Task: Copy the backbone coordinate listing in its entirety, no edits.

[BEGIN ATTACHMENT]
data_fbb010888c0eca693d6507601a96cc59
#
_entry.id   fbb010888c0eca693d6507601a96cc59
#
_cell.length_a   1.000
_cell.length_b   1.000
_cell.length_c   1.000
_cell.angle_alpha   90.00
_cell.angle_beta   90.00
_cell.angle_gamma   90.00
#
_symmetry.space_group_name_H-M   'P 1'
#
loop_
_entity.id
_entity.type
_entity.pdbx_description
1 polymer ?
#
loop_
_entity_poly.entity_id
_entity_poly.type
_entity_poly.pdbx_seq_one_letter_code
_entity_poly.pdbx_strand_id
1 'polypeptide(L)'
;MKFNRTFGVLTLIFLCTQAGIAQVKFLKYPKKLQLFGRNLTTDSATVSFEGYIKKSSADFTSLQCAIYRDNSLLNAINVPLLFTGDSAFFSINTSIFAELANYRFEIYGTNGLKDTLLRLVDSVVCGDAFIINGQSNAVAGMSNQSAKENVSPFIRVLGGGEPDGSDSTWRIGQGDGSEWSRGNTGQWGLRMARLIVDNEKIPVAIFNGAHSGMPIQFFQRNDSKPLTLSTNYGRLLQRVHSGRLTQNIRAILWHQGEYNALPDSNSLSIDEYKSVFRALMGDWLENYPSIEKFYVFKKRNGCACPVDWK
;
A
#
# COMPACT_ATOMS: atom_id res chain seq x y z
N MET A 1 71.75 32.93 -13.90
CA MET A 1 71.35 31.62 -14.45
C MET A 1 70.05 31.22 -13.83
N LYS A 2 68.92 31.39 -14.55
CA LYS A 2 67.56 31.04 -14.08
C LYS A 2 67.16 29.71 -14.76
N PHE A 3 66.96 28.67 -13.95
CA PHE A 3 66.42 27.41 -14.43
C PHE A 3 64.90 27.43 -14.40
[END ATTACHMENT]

data_fbb010888c0eca693d6507601a96cc59
#
_entry.id   fbb010888c0eca693d6507601a96cc59
#
_cell.length_a   1.000
_cell.length_b   1.000
_cell.length_c   1.000
_cell.angle_alpha   90.00
_cell.angle_beta   90.00
_cell.angle_gamma   90.00
#
_symmetry.space_group_name_H-M   'P 1'
#
loop_
_entity.id
_entity.type
_entity.pdbx_description
1 polymer ?
#
loop_
_entity_poly.entity_id
_entity_poly.type
_entity_poly.pdbx_seq_one_letter_code
_entity_poly.pdbx_strand_id
1 'polypeptide(L)'
;MKFNRTFGVLTLIFLCTQAGIAQVKFLKYPKKLQLFGRNLTTDSATVSFEGYIKKSSADFTSLQCAIYRDNSLLNAINVPLLFTGDSAFFSINTSIFAELANYRFEIYGTNGLKDTLLRLVDSVVCGDAFIINGQSNAVAGMSNQSAKENVSPFIRVLGGGEPDGSDSTWRIGQGDGSEWSRGNTGQWGLRMARLIVDNEKIPVAIFNGAHSGMPIQFFQRNDSKPLTLSTNYGRLLQRVHSGRLTQNIRAILWHQGEYNALPDSNSLSIDEYKSVFRALMGDWLENYPSIEKFYVFKKRNGCACPVDWK
;
A
#
# COMPACT_ATOMS: atom_id res chain seq x y z
N MET A 1 71.75 32.93 -13.90
CA MET A 1 71.35 31.62 -14.45
C MET A 1 70.05 31.22 -13.83
N LYS A 2 68.92 31.39 -14.55
CA LYS A 2 67.56 31.04 -14.08
C LYS A 2 67.16 29.71 -14.76
N PHE A 3 66.96 28.67 -13.95
CA PHE A 3 66.42 27.41 -14.43
C PHE A 3 64.90 27.43 -14.40